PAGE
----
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I'd say VG caters more to the EQ crowd as evident by its combat system. EQ2 is a little less realistic and is more fast-paced with more "bling".
Originally posted by Thelrin I'd say VG caters more to the EQ crowd as evident by its combat system. EQ2 is a little less realistic and is more fast-paced with more "bling".
hmm I think you have no idea what you are talking about... eq is autoattack mode and a few special moves. It is NOTHING like VG or EQ2...
Other than combat, EQ2 is more polished with more quests and nice voice overs. EQ2 is heavily instanced and travel is really just a teleport away.
VG graphics are better and there are no instances. The world is more natural in that there are no artifical boundries locking you into zones per say. There are no instances and they are only now adding high lvl raid type content. VG is still pretty unpolished and while performance and stability is pretty good now there is still room for improvement.
VG has more complex crafting system. VG has a diplomacy game. VG has real housing, a variety of upgradable mounts, boats, and even flying mounts you can rent and willl soon be able to own. I'd say VG has the potential and the foundation to be a great game. But somewhat like eq2 it was launched too soon and lacks polish and until recently was soo buggy and laggy that you needed the top end gear to even play it. The recent test patch of one of the laggy cities, Kahl, actually performs better for me on max settings now then the cite qeynos does on max settings. So I'd say VG performance problems are close to being behind them.
At the current rate of development in VG I'd say it might be ready for a relaunch sometime in the April 2008 time frame.
Here is a copy of what I posted to the same topic in the VG forums.
VG combat is a bit more sophisticated then EQ2. It has all the features of EQ2 combat but also has chain abilities, when you crit with an ability several chains become possible as followup abilities. It also has reactive abilities that are possible when certain conditions occur during combat like you parry an attack. It has defensive abilities that you can use on your defensive target like do a shield block preventing an attack from hitting them. It has counterspelling where a caster can see what the spell the mob is casting and cast a quick counterspell to prevent the spell from going off. This can be huge in certain fights.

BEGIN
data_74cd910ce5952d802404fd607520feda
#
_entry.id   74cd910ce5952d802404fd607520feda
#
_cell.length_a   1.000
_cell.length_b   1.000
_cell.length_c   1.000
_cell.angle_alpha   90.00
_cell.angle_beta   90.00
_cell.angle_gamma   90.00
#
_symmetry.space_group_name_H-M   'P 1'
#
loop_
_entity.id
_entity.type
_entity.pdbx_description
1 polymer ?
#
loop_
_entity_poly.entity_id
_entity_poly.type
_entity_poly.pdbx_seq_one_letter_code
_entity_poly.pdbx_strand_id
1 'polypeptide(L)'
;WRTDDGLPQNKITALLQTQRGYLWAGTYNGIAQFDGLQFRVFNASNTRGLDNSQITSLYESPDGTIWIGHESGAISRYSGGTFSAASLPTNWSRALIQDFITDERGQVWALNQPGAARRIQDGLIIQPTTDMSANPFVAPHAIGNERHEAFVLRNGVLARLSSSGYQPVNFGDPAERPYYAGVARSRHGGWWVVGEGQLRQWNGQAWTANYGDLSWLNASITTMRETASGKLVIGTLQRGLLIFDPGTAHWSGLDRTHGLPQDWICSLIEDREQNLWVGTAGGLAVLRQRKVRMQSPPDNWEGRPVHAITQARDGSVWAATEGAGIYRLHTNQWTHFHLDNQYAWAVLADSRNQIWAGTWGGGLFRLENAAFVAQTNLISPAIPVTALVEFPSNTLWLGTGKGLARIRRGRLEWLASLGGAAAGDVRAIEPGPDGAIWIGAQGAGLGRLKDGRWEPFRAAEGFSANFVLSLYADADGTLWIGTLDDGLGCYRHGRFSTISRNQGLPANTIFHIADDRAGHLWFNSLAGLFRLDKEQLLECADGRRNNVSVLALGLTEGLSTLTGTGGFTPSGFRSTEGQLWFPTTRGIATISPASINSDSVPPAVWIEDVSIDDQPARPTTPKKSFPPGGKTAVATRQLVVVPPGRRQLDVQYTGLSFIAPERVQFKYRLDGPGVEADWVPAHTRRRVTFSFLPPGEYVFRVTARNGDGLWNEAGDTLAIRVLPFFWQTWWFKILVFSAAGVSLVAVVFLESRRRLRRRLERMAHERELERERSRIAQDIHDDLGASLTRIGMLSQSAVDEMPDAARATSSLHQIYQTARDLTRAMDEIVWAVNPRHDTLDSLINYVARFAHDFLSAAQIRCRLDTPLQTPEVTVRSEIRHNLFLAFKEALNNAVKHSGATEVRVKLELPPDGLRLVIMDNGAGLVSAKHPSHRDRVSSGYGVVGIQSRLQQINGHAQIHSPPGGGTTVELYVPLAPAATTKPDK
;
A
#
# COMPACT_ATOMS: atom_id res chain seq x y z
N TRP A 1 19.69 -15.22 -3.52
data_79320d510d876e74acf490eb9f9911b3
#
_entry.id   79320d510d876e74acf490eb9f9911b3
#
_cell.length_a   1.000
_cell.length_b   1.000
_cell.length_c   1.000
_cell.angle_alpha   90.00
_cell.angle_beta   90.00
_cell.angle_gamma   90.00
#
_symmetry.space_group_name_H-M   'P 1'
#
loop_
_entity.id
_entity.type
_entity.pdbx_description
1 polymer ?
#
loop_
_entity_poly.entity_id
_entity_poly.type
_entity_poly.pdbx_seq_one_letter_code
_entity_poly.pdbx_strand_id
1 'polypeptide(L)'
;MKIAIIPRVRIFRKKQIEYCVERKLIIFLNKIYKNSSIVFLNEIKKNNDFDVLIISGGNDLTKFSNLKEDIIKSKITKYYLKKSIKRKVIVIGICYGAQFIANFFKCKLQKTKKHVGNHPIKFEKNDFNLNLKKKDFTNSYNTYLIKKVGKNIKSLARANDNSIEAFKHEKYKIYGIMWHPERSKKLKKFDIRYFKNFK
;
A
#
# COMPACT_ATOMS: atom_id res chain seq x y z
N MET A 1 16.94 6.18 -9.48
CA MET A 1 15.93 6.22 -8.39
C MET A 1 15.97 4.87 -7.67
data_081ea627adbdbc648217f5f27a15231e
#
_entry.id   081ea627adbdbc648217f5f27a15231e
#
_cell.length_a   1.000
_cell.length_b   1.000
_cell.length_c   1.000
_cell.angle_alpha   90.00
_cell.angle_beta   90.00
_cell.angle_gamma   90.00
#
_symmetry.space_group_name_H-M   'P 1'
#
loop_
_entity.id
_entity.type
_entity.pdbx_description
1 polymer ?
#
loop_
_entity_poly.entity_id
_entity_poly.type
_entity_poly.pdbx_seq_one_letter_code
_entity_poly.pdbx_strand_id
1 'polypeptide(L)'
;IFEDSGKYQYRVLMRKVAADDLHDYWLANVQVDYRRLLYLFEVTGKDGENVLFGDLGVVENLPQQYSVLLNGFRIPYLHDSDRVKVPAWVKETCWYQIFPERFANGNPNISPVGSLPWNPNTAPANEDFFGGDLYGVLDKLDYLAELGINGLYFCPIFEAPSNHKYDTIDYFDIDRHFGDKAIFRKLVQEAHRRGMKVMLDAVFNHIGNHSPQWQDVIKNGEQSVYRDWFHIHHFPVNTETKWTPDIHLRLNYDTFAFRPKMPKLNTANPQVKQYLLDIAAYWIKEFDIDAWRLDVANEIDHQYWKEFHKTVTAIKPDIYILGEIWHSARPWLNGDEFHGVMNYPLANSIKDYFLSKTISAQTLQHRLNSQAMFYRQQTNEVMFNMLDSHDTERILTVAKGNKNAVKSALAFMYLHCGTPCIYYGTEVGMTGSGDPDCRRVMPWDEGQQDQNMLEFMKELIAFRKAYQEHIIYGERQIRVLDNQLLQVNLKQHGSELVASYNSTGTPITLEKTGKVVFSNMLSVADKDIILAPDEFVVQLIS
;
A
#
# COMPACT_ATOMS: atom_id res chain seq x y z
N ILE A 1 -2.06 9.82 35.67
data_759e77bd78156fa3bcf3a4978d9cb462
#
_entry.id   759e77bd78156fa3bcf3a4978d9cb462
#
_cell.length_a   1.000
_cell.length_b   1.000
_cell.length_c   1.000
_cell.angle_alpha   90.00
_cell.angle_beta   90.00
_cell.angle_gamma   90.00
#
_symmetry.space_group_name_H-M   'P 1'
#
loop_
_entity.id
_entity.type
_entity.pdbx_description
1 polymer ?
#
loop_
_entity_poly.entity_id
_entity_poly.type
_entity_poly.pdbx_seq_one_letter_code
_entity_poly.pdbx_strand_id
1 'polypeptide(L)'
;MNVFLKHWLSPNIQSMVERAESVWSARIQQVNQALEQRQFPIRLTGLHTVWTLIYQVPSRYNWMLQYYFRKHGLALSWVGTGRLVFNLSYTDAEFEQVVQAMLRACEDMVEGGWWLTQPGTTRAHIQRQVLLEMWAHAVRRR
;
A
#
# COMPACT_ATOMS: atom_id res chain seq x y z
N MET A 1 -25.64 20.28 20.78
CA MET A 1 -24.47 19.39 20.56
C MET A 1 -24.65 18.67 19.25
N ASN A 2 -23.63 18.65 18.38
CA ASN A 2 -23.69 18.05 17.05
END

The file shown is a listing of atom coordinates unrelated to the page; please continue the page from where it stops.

The system also has combat differences for each class. Some classes use mana for spells, some use endurance for combat arts, some use build up points like chi for monks. Endurance is the gate on combat abilities not primarily cooldowns although abilities do have cooldowns most of them are very short so it is only gated by energy. Blow through a bunch of normal attacks and you may not have enough energy to do a chain attack when the opportunity occurs.
VG combat just has more variables and is more entertaining. Playing my rogue on VG is considerably more interesting then my swashbuckler in eq2. In eq2 I'm basically running through my CA in a certain order and then waiting for them to ungray. In VG I'm doing opening abilities, watching my energy, waiting for chains and reactive abilities and then deciding which one to use. Positional stuff and things like stuns, etc are somewhat similar. Both classes can stun mobs or force them to turn and do back attacks and stuff. Just VG has all the extra factors that make you have to pay more attention and decide between various strategies and attacks.
Oh another thing is that the environment feels more like EQ then EQ2. Meaning there are less mobs that are tied together. Social agro is a bigger factor. Mobs run. Agro ranges seems a bit larger. It is kinda hard to put my finger on about why it feels more eq like...
nice reply, good analysis. I haven't played VG for awhile, but was on from Beta into the first few months...I have a quick question for you if you do any crafting.....do you still have to do a bunch of useless work orders (with few real object recipes) to level up? I'm just interested if that has changed much in the past few months?
You still have to do many workorders. Only crafting xp is workorders, quests, first time you make an item. They have changed the xp curve and added rest xp, so you level faster now. To me, both are bad ideas from a crafting standpoint, because you now level faster and have less chance of gettting the dropped recipes. Supposedly they'll be adding alternate ways of getting the dropped recipes for those who outlevel the chance to get the drops. Meanwhile, its workorder grinding.